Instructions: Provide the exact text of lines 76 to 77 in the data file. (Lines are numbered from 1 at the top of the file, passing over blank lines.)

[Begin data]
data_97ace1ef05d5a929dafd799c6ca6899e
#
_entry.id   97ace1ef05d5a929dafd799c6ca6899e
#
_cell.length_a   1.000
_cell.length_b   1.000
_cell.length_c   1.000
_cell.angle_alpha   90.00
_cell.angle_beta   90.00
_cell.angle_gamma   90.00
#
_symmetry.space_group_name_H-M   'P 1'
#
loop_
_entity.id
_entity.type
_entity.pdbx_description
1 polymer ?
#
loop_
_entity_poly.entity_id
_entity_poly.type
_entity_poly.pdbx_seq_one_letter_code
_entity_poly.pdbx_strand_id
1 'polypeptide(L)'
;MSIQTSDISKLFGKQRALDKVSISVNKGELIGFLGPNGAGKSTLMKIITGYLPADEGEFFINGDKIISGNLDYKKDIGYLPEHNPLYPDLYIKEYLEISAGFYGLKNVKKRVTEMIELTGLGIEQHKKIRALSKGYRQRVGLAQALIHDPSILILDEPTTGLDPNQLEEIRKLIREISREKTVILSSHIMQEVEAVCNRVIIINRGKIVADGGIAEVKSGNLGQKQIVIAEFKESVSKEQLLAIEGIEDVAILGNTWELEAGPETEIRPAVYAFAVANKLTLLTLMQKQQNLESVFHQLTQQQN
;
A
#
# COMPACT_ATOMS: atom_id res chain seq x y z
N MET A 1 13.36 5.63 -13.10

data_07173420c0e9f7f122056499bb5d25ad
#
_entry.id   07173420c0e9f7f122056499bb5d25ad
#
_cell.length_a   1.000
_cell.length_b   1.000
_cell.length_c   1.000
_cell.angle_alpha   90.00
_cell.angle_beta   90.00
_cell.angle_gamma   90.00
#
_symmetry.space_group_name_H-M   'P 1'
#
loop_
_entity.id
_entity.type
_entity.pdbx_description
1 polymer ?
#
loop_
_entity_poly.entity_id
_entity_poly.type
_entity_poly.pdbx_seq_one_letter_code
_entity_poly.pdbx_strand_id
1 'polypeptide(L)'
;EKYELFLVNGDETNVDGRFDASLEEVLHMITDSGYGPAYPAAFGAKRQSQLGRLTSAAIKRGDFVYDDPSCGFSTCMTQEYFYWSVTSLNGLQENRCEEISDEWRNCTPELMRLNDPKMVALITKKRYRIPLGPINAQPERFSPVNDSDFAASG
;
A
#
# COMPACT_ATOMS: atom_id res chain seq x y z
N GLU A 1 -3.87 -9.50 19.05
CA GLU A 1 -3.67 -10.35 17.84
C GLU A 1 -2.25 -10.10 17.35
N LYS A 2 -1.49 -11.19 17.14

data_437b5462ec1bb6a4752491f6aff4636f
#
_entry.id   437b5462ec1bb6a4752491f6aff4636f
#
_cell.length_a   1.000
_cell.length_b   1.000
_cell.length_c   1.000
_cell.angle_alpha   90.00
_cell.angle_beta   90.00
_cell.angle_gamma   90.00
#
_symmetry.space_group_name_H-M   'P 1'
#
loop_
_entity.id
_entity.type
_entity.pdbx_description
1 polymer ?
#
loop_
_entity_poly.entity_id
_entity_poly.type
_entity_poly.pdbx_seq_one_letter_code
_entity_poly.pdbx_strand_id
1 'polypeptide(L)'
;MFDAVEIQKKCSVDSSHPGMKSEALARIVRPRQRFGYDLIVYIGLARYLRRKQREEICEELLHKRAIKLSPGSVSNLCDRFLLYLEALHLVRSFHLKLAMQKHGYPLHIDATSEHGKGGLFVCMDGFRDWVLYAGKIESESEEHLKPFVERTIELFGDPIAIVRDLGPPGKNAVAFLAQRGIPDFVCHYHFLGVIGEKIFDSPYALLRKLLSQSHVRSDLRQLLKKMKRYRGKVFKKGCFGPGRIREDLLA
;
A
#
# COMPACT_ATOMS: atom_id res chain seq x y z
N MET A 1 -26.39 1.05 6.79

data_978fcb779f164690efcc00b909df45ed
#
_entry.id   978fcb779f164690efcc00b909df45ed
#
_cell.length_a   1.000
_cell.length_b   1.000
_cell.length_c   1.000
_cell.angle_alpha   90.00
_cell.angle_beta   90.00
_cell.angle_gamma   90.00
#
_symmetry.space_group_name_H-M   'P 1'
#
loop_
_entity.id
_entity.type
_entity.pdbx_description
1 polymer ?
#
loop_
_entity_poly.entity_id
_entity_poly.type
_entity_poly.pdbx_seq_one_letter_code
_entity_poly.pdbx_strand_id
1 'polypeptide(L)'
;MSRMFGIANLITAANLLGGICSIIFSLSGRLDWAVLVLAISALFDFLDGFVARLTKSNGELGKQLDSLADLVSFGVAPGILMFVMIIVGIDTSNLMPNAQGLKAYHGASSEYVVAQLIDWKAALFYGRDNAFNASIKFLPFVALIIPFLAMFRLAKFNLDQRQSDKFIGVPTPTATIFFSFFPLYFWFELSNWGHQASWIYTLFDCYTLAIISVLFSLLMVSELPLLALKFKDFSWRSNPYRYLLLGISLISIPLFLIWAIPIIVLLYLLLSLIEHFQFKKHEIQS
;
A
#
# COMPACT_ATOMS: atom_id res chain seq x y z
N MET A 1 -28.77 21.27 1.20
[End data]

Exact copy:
#
_symmetry.space_group_name_H-M   'P 1'